Online Clinical Research Coordinator Training Programs
A clinical research coordinator (CRC) gains patient consent, maintains a database of participants, dispenses medications and manages the use of clinical devices. Get information about training and degree options.
What Kind of Training for a Clinical Research Coordinator Is Available Online?
Online training for clinical research coordinators is most commonly available in the form of short-term certificate programs, although bachelor's degrees can also be earned. Associates programs in clinical research coordination are typically offered in on campus formats, but online degrees may be earned in clinical laboratory technology. Certificate programs are often designed for registered nurses (RNs) or those who already hold bachelor's degrees in the life sciences. Some are available for entry-level workers, but graduates of entry-level programs are usually not eligible for certification until after they have worked as clinical research coordinators for several years.
|Program Levels||Certificate program, associate's degree, bachelor's degree|
|Certificate Courses||Medical law and ethics, documentation, drug storage and documentation, FDA audits, informed consent|
|Degree Courses||Healthcare delivery methods, anatomy and physiology, data collection, research methods, technical writing|
|Program Lengths||4 years for bachelor's|
|Prerequisites||High school diploma or GED (undergraduate) or bachelor's degree and RN licensure for some programs (certificate); background check may be required; CPR certification and liability insurance are required for those participating in labs|
|Median Salary (2018)||$79,590 (for biological scientists, all other)*|
|Job Outlook (2016-2026)||8% growth (for biological scientists, all other)*|
Source: *U.S. Bureau of Labor Statistics
What Do Certificate Programs Cover?
Certificate programs in clinical research coordination are focused on teaching research skills and knowledge of industry practices. Unlike associates or bachelor's degree programs, they do not usually include classes that are not specifically related to clinical research, such as theoretical science and mathematics or general education classes. You will learn about industry standards for clinical research, known as Good Clinical Practice (GCP), and the legal and ethical issues surrounding medical research. Other topics in the training program may include documentation, institutional review board submissions, drug compliance, drug storage and documentation, Food and Drug Administration audits and informed consent.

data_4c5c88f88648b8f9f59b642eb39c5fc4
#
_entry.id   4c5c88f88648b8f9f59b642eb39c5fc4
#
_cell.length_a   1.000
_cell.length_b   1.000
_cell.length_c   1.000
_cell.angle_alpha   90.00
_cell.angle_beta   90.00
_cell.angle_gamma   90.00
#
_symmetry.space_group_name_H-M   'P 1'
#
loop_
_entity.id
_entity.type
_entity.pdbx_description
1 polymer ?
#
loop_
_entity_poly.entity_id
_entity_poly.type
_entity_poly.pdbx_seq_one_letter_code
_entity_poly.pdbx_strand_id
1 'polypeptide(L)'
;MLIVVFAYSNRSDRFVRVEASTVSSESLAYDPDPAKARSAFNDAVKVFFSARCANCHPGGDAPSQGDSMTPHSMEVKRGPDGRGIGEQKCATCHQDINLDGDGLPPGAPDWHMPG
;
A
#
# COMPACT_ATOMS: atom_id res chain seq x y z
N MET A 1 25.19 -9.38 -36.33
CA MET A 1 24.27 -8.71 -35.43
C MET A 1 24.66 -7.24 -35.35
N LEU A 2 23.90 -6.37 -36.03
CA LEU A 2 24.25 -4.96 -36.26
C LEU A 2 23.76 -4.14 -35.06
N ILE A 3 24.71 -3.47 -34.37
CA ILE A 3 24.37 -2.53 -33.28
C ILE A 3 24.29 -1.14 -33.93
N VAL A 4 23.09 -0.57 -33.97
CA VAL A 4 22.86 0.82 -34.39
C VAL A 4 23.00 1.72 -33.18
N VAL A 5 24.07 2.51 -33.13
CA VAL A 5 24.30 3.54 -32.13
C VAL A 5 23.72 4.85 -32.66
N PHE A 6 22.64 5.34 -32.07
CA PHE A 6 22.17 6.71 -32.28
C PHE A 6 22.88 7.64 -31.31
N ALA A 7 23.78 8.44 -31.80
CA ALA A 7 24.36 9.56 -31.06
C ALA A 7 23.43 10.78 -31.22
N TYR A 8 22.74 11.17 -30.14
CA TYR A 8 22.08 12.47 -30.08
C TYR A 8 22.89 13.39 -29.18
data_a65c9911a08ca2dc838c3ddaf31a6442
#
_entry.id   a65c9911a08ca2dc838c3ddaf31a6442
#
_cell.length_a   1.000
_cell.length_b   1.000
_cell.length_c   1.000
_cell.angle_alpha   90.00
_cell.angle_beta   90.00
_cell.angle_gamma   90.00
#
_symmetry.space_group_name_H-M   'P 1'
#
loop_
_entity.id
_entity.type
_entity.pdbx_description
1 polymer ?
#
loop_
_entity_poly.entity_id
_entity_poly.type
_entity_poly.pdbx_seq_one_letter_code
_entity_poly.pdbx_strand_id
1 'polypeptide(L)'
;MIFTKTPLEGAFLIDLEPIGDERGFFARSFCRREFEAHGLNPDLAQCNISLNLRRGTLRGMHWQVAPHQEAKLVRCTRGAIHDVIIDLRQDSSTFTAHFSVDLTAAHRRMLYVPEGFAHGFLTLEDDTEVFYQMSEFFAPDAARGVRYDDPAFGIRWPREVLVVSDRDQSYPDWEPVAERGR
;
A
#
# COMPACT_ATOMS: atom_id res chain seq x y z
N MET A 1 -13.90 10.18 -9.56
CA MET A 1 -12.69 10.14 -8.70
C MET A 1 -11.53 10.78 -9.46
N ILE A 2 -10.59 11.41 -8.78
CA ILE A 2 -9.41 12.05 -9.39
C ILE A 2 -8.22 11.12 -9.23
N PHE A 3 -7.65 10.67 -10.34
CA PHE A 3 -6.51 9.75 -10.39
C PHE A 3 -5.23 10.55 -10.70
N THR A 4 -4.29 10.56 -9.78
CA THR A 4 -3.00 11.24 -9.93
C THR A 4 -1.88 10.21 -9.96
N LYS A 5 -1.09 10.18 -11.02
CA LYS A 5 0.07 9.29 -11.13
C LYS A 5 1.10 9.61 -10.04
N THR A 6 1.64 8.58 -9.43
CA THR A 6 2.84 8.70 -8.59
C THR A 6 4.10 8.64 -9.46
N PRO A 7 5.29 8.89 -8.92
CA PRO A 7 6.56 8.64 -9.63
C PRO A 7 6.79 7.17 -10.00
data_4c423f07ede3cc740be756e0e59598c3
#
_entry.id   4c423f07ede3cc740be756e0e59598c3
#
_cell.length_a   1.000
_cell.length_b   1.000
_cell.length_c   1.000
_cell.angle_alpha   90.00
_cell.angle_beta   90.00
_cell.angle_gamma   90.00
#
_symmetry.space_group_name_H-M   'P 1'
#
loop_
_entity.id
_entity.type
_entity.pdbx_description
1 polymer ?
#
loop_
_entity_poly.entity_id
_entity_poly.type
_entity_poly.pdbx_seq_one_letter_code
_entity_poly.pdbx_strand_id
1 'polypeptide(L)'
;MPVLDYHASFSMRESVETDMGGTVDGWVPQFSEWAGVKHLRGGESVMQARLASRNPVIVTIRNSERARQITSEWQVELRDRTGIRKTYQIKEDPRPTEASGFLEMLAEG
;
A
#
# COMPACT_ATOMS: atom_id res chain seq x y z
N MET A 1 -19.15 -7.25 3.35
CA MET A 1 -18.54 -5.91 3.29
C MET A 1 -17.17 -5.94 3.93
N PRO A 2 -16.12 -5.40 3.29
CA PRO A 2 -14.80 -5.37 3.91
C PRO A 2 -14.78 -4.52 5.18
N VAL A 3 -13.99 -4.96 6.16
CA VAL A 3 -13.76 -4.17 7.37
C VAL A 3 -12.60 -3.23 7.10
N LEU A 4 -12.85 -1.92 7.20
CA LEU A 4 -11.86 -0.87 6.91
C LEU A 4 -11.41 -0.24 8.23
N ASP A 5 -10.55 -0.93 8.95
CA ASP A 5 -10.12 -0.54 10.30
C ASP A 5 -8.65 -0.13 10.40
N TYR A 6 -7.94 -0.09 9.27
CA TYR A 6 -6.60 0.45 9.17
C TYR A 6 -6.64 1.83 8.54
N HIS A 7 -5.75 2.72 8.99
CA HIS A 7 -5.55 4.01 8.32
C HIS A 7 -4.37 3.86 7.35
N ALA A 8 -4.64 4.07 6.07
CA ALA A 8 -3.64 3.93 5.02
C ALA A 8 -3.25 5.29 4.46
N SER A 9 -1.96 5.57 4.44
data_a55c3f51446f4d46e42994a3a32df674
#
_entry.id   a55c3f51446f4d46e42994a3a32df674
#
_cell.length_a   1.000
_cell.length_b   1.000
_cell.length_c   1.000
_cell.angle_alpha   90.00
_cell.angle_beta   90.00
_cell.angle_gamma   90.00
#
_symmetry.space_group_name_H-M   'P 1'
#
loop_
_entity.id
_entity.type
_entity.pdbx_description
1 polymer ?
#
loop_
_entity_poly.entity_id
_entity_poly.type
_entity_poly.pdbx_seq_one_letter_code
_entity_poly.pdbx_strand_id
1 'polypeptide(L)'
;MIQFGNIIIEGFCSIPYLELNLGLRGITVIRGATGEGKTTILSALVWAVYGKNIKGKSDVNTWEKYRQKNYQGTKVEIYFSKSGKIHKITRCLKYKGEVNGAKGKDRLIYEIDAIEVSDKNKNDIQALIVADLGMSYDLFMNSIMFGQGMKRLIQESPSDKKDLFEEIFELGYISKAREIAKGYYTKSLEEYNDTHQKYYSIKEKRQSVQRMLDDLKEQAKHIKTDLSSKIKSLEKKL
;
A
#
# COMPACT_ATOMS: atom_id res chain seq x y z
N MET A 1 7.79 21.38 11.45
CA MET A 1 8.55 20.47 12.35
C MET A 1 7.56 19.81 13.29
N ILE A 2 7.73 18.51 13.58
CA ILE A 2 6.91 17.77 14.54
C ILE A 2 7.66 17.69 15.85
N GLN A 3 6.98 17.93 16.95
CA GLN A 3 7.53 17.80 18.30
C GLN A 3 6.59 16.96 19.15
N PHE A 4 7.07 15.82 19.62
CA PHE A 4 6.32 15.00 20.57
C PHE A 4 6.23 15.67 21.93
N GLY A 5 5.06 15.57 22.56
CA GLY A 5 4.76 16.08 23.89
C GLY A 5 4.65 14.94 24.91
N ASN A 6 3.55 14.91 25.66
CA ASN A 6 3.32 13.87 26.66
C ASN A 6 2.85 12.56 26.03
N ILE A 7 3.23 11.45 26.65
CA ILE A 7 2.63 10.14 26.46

How Do Degree Programs Work?
Online associate's degree programs in clinical research coordination cover the skills required to work as a CRC and include broader training in scientific and medical issues than a certificate program. Topics covered in the course may include anatomy and physiology, health care delivery methods, medical terminology and legal issues. You might also study business communication, technical writing and management techniques. Successful completion of the program will prepare you for national certification through the Association of Clinical Research Professionals (ACRP) when combined with work experience. Programs usually take 1-2 years to complete.
An online bachelor's degree program in clinical research may prepare you for higher-level work in the biopharmaceutical industry or in medical research. Programs will teach you about regulatory compliance, clinical research methods, data collection, ethics in research and protocol development. They generally take about four years to complete. You will learn how to assess the safety of trial medications and medical devices, as well gain professional communication and team-building skills. You'll be eligible for ACRP certification after you have worked as a clinical research coordinator for two years.
What Are the Program Requirements?
Schools that offer online courses expect you to have competency in computer applications and access to a computer. For some programs, you may need to be a licensed RN or hold a bachelor's degree. For others, a high school diploma is sufficient. Some schools require you to have hepatitis B immunization. You may need to pass a drug screen and background check. If you participate in clinical labs, you will need to have current cardiopulmonary resuscitation certification and professional liability insurance.